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U.S. "surging" in efforts to fight Ebola in Africa

The director of the Centers for Disease Control and Prevention said the United States is "surging" in its efforts to combat the spread of the Ebola virus in West Africa.

Tom Frieden, in an interview on CBS' "Face the Nation" said the epidemic could be controlled where it is in order to best prevent it from spreading.

"We can stop it from spreading in hospitals and we can stop it in Africa [which] is really the source of the epidemic, " Frieden said. "What we do know is that we know how to stop Ebola. It's not easy but it can be done, and even in Africa. In fact, we have stopped every previous outbreak, and I'm confident we can stop this one."

The U.S. response to the crisis will be to send at least 50 experts in public health to the area affected to combat the spread of the virus, the BBC reported Sunday.

Frieden also said he was encouraged by the progress of Kent Brantly, an American doctor who contracted the virus while in Liberia and arrived in the U.S. for treatment on Saturday.

Dr. Tom Frieden, the director of the Centers ... 05:47

In Liberia, the virus remains uncontrolled. The bodies of two men who had shown symptoms of Ebola had laid in the streets of Monrovia for four days before being collected, according to a report from Reuters.

"They both gave up and dropped dead on the ground on the street of Clara Town," said resident Nema Red, referring to a district of Monrovia. Both men had shown symptoms of Ebola such as bleeding and vomiting before they died but scared locals had refused to take them to the hospital, she added.

So far, 729 people have died and over 1,300 have been infected in what is now the largest outbreak of Ebola in history. The outbreak is centered in the west African nations of Liberia, Sierra Leone, and Guinea. And U.S. officials have urged Americans not to travel to the region.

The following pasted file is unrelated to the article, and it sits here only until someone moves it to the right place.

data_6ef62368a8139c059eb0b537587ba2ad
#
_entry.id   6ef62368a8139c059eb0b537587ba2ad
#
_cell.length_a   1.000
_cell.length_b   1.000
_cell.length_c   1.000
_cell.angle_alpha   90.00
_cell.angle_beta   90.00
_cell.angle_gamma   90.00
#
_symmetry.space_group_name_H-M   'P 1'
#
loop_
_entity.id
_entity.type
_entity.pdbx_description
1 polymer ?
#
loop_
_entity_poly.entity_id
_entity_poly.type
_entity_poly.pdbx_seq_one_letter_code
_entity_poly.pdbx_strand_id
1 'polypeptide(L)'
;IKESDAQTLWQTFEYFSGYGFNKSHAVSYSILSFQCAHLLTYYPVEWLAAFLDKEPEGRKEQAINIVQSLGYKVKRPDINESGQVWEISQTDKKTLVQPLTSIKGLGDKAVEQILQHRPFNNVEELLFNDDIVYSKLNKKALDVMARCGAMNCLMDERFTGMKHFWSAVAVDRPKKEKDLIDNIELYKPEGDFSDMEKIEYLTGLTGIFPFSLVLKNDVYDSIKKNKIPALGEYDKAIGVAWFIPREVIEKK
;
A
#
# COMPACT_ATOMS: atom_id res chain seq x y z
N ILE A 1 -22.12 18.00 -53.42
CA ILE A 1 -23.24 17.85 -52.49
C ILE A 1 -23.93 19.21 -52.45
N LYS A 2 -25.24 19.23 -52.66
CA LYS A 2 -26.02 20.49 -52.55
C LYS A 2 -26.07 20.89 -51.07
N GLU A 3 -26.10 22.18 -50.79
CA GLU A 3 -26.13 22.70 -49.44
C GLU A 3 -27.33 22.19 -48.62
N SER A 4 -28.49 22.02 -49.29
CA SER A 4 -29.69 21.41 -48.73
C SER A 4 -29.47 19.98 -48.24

The CDC says it is highly unlikely there would be an outbreak in the U.S., even though Frieden said it's possible there could be additional cases. He said the disease spreads so quickly in Africa because there isn't good infection control and because people often touch the bodies of Ebola victims during the burial process.

"It's not going to spread widely in the U.S. Could we have another person here, could we have a case or two? Not impossible. We say in medicine never say never. But we know how to stop it here," he said.

Meanwhile, Nancy Writebol, a missionary nurse who had been treating Ebola patients in a Liberian hospital is expected to arrive in the U.S. early Tuesday.

On Sunday, leaders began arriving in the U.S. for an Africa summit with President Obama, reports CBS News correspondent Vicente Arenas. The presidents of Liberia and Sierra Leone cancelled their trips.

Valerie Jarrett, a senior advisor to President Obama, said precautions are being taken.

"We are working very closely, with the CDC," Jarrett said. "We're making sure that we're going to observe any necessary protocols for screening."

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